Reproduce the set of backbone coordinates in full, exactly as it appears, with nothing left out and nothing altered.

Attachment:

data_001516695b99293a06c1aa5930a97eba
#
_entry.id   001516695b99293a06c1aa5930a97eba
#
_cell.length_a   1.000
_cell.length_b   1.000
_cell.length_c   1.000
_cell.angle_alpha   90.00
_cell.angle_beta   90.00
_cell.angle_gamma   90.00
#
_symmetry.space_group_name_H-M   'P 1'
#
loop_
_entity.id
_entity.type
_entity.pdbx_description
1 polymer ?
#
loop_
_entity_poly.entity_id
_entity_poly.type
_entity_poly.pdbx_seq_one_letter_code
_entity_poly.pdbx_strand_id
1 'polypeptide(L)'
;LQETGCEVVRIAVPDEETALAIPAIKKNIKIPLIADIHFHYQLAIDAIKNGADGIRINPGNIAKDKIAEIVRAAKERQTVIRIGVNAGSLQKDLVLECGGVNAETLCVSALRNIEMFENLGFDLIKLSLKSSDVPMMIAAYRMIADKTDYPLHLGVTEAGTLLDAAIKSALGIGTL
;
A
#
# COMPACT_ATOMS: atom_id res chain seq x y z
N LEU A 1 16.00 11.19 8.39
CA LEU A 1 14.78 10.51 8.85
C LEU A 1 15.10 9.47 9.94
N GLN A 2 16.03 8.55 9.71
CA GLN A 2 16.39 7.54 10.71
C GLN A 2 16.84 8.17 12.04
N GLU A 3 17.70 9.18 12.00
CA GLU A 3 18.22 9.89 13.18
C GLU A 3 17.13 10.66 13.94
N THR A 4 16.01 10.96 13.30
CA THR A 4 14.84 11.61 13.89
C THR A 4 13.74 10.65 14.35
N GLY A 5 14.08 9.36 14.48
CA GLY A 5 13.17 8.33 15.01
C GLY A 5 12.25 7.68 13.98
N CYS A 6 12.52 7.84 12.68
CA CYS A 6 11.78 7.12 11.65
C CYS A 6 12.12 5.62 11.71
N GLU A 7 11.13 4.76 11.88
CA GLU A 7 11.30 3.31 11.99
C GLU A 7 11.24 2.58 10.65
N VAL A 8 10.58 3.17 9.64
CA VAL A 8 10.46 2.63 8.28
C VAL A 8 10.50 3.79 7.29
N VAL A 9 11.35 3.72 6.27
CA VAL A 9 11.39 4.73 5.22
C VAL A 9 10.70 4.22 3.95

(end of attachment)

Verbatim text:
data_001516695b99293a06c1aa5930a97eba
#
_entry.id   001516695b99293a06c1aa5930a97eba
#
_cell.length_a   1.000
_cell.length_b   1.000
_cell.length_c   1.000
_cell.angle_alpha   90.00
_cell.angle_beta   90.00
_cell.angle_gamma   90.00
#
_symmetry.space_group_name_H-M   'P 1'
#
loop_
_entity.id
_entity.type
_entity.pdbx_description
1 polymer ?
#
loop_
_entity_poly.entity_id
_entity_poly.type
_entity_poly.pdbx_seq_one_letter_code
_entity_poly.pdbx_strand_id
1 'polypeptide(L)'
;LQETGCEVVRIAVPDEETALAIPAIKKNIKIPLIADIHFHYQLAIDAIKNGADGIRINPGNIAKDKIAEIVRAAKERQTVIRIGVNAGSLQKDLVLECGGVNAETLCVSALRNIEMFENLGFDLIKLSLKSSDVPMMIAAYRMIADKTDYPLHLGVTEAGTLLDAAIKSALGIGTL
;
A
#
# COMPACT_ATOMS: atom_id res chain seq x y z
N LEU A 1 16.00 11.19 8.39
CA LEU A 1 14.78 10.51 8.85
C LEU A 1 15.10 9.47 9.94
N GLN A 2 16.03 8.55 9.71
CA GLN A 2 16.39 7.54 10.71
C GLN A 2 16.84 8.17 12.04
N GLU A 3 17.70 9.18 12.00
CA GLU A 3 18.22 9.89 13.18
C GLU A 3 17.13 10.66 13.94
N THR A 4 16.01 10.96 13.30
CA THR A 4 14.84 11.61 13.89
C THR A 4 13.74 10.65 14.35
N GLY A 5 14.08 9.36 14.48
CA GLY A 5 13.17 8.33 15.01
C GLY A 5 12.25 7.68 13.98
N CYS A 6 12.52 7.84 12.68
CA CYS A 6 11.78 7.12 11.65
C CYS A 6 12.12 5.62 11.71
N GLU A 7 11.13 4.76 11.88
CA GLU A 7 11.30 3.31 11.99
C GLU A 7 11.24 2.58 10.65
N VAL A 8 10.58 3.17 9.64
CA VAL A 8 10.46 2.63 8.28
C VAL A 8 10.50 3.79 7.29
N VAL A 9 11.35 3.72 6.27
CA VAL A 9 11.39 4.73 5.22
C VAL A 9 10.70 4.22 3.95